A BIZZARE demand by a Chitungwiza man who died two weeks ago that his coffin be taken out of his house through a hole drilled into the bedroom wall has become the talk of this feverish town.
73-year-old Marowa Zhuwawo, who was of Mozambican descent and a known gambler, is said to have left specific instructions regarding his funeral and his family duly complied.
A builder was commissioned to drill the hole through which Zhuwawo’s coffin was slowly pushed outside in front of scores of stunned mourners.
“I just drilled the wall for free because he was a close friend of mine. We then sealed it immediately after the coffin was taken outside,” Nhungapula Chipila told The Sunday Mail.
A local resident added: “Relatives had to pass the coffin through the wall while other mourners received it outside.”
Neighbours claimed Zhuwawo’s gambling exploits were aided by charms which however, come with certain conditions that must be strictly adhered to failing which misfortune and harm could befall the family.
His widow refused to comment on the incident only saying: “He was a foreigner. I would not, therefore, know what he was up to in certain instances.”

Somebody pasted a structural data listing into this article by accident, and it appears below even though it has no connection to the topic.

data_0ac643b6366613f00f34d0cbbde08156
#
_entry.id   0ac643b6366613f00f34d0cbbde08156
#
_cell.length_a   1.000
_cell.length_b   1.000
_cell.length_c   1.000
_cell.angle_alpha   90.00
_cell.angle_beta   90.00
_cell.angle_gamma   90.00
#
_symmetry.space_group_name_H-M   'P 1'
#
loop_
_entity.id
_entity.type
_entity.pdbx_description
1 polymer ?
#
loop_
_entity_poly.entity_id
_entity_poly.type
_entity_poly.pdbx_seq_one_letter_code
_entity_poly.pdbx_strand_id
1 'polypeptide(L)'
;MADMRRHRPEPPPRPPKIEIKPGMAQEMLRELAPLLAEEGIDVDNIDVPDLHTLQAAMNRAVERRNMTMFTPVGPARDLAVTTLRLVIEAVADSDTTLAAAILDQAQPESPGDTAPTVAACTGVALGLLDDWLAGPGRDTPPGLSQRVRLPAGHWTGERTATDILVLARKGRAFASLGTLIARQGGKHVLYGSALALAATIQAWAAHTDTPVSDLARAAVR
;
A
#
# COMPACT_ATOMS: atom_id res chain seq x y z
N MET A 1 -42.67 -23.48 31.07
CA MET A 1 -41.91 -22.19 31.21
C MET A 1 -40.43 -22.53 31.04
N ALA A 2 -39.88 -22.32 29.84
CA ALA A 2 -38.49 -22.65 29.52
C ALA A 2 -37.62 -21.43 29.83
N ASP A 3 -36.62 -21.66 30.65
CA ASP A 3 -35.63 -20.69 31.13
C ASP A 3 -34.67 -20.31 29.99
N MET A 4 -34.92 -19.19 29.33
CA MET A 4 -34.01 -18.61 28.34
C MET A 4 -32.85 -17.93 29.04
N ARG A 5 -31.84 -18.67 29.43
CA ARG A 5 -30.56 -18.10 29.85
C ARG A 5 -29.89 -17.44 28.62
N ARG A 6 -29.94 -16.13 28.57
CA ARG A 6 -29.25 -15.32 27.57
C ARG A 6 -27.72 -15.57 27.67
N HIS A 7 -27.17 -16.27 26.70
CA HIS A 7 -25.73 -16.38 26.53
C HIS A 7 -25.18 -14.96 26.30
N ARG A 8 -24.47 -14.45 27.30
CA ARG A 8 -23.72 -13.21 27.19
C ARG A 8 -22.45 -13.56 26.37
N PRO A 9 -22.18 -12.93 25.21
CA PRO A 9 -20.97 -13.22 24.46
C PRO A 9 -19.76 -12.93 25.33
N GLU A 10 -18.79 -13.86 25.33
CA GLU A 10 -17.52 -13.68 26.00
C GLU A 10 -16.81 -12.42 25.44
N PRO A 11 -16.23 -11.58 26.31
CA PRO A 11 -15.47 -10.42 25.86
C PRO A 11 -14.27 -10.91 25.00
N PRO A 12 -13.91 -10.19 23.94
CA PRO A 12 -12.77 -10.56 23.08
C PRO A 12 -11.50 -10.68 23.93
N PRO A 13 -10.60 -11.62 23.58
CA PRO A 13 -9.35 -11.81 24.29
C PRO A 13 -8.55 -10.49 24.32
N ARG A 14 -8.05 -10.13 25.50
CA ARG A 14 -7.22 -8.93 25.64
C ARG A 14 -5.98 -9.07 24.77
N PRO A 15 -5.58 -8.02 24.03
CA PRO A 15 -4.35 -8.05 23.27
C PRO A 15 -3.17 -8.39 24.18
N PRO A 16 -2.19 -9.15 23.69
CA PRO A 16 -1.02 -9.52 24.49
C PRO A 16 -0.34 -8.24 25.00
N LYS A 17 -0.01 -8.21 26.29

But neighbour explained: “(Zhuwawo) died after suffering a stroke about three weeks ago. During his days, he told relatives and close friends that when he died he did not want his body to lie in state at the home or to pass through the same door that his family uses.
“He said these orders should be followed or there was likely to be a series of deaths in the family. So, an opening was drilled in the bedroom wall.”
Zimbabwe Traditional Medicine Practitioners’ Association president, Friday Chisanyu said various reasons could explain Zhuwawo’s bizarre demand.
“The major reason why people do this is when they used charms in worship of their ancestral fathers to enrich themselves. This comes with conditions,” Chisanyu said in an interview with The Sunday Mail.
“One precondition is that when such a person dies, they are not supposed to pass through the door, otherwise the family will suffer.
“However, other circumstances could be that one might be a namesake of an ancestor whose coffin was treated in the same manner.
“Another person could also do it just because they saw it done elsewhere.”